This is a snapshot of the number of local units (in this case, individual branches) open on a specific date in March. In 2020, it was March 13, just before the lockdown restrictions began.

Which? found that while 2020 saw the lowest number of branch closures (368) in several years, as banks put their plans on hold due to the pandemic, the number of closures planned for 2021 is already higher than in 2020.

TSB will close 155 branches this year, while Santander will close 111. HSBC is closing 82, Barclays will close 63 branches by the end of the first quarter, while M&S Bank will close all in-store branches by the end of the year. summer. when he stops offering current accounts.

Gareth Shaw, which one? Head of Money, said: “The branch networks have continued to shrink over the past year, despite the FCA (Financial Conduct Authority) asking companies to reconsider the closures, so it is essential that banks provide their customers with reasonable access to banking services.

“This is why the government urgently needs to implement its draft legislation to protect cash, which will make the financial regulator responsible for the treasury system. As part of these obligations, it should investigate whether people’s access to cash is adversely affected by the branch. closures or restricted opening hours and take action if necessary. “

A growing number of people using online banking – potentially boosted by the pandemic – as well as falling traffic and the cost of running branches (the FCA has set the average cost at £ 590,000 per year) could act as an incentive to cut back more branches.

ONS figures showed that by early 2020, 76% of people had used online banking in the previous three months, up from 73% in 2019.

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However, this ranges from about 90% of 16-44 year olds to 69% of 55-64 year olds and 49% of 65+ year olds.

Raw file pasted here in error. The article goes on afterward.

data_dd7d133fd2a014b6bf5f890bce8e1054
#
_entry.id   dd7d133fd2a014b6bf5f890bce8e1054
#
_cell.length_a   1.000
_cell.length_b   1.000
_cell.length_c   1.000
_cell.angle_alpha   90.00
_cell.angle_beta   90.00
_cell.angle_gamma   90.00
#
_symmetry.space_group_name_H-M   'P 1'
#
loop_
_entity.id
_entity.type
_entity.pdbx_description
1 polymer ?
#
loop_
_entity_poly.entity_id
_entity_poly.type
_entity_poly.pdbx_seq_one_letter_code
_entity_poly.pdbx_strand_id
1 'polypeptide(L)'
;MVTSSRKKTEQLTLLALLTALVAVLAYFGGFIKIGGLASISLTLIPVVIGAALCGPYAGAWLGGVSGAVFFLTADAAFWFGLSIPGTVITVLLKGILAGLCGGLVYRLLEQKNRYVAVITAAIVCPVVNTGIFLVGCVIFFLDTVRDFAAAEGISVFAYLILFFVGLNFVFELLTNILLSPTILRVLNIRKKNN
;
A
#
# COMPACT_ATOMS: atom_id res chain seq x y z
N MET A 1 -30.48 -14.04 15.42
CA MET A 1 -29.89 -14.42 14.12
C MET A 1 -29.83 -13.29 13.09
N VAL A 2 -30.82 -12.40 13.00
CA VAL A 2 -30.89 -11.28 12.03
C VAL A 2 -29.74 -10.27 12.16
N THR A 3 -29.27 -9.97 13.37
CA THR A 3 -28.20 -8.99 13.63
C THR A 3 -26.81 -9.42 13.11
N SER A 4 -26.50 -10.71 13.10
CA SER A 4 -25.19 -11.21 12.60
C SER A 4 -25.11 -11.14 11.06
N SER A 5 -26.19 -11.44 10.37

Given the impact of the pandemic, HSBC UK said the number of customers using branches has fallen by a third over the past five years.

A spokesperson for UK Finance, the trade association for the UK banking and financial services industry, said: “More and more customers are choosing to use new technology to manage their money when and where they want it. are suitable, especially during the pandemic.

“But technology is not for everyone and bank branches continue to play an important role in the lives of local communities, which means decisions to close them are never taken lightly. The industry has been particularly attentive to supporting the most vulnerable customers with a series of initiatives including dedicated hotlines, cash delivery and third-party access cards for caregivers.

“We are working closely with the Financial Conduct Authority on the implementation of their branch and ATM shutdown or conversion guidelines, building on recent collaborative work that has allowed nine out of ten branches to remain open during locking. “